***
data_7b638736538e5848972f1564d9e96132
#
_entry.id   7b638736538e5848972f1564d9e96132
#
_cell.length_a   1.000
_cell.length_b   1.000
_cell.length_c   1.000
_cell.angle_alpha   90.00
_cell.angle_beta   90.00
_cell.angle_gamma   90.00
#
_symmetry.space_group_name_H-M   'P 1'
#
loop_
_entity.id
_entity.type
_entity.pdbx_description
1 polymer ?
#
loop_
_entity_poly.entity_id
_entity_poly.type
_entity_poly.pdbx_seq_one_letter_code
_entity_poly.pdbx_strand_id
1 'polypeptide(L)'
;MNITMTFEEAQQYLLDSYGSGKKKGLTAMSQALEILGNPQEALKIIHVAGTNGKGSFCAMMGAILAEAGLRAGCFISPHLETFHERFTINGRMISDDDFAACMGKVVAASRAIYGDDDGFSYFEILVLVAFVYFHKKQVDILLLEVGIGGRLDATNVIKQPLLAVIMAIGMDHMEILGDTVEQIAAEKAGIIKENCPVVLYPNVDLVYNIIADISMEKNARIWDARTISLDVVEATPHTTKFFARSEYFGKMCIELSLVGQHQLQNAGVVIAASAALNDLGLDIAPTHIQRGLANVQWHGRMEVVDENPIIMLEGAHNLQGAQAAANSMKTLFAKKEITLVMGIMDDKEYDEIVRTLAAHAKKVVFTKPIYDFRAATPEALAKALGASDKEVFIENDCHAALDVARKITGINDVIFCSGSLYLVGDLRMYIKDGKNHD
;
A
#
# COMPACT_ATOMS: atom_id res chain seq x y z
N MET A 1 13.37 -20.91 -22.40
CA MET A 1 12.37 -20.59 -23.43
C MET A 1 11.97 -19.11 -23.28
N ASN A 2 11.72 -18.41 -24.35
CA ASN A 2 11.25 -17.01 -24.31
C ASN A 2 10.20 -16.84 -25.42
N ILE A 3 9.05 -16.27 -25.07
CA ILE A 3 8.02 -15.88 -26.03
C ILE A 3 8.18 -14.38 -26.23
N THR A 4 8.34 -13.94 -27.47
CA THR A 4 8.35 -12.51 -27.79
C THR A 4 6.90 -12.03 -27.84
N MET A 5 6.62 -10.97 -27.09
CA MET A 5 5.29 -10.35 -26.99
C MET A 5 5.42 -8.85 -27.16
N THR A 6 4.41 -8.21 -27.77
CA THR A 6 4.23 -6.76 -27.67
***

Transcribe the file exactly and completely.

data_7b638736538e5848972f1564d9e96132
#
_entry.id   7b638736538e5848972f1564d9e96132
#
_cell.length_a   1.000
_cell.length_b   1.000
_cell.length_c   1.000
_cell.angle_alpha   90.00
_cell.angle_beta   90.00
_cell.angle_gamma   90.00
#
_symmetry.space_group_name_H-M   'P 1'
#
loop_
_entity.id
_entity.type
_entity.pdbx_description
1 polymer ?
#
loop_
_entity_poly.entity_id
_entity_poly.type
_entity_poly.pdbx_seq_one_letter_code
_entity_poly.pdbx_strand_id
1 'polypeptide(L)'
;MNITMTFEEAQQYLLDSYGSGKKKGLTAMSQALEILGNPQEALKIIHVAGTNGKGSFCAMMGAILAEAGLRAGCFISPHLETFHERFTINGRMISDDDFAACMGKVVAASRAIYGDDDGFSYFEILVLVAFVYFHKKQVDILLLEVGIGGRLDATNVIKQPLLAVIMAIGMDHMEILGDTVEQIAAEKAGIIKENCPVVLYPNVDLVYNIIADISMEKNARIWDARTISLDVVEATPHTTKFFARSEYFGKMCIELSLVGQHQLQNAGVVIAASAALNDLGLDIAPTHIQRGLANVQWHGRMEVVDENPIIMLEGAHNLQGAQAAANSMKTLFAKKEITLVMGIMDDKEYDEIVRTLAAHAKKVVFTKPIYDFRAATPEALAKALGASDKEVFIENDCHAALDVARKITGINDVIFCSGSLYLVGDLRMYIKDGKNHD
;
A
#
# COMPACT_ATOMS: atom_id res chain seq x y z
N MET A 1 13.37 -20.91 -22.40
CA MET A 1 12.37 -20.59 -23.43
C MET A 1 11.97 -19.11 -23.28
N ASN A 2 11.72 -18.41 -24.35
CA ASN A 2 11.25 -17.01 -24.31
C ASN A 2 10.20 -16.84 -25.42
N ILE A 3 9.05 -16.27 -25.07
CA ILE A 3 8.02 -15.88 -26.03
C ILE A 3 8.18 -14.38 -26.23
N THR A 4 8.34 -13.94 -27.47
CA THR A 4 8.35 -12.51 -27.79
C THR A 4 6.90 -12.03 -27.84
N MET A 5 6.62 -10.97 -27.09
CA MET A 5 5.29 -10.35 -26.99
C MET A 5 5.42 -8.85 -27.16
N THR A 6 4.41 -8.21 -27.77
CA THR A 6 4.23 -6.76 -27.67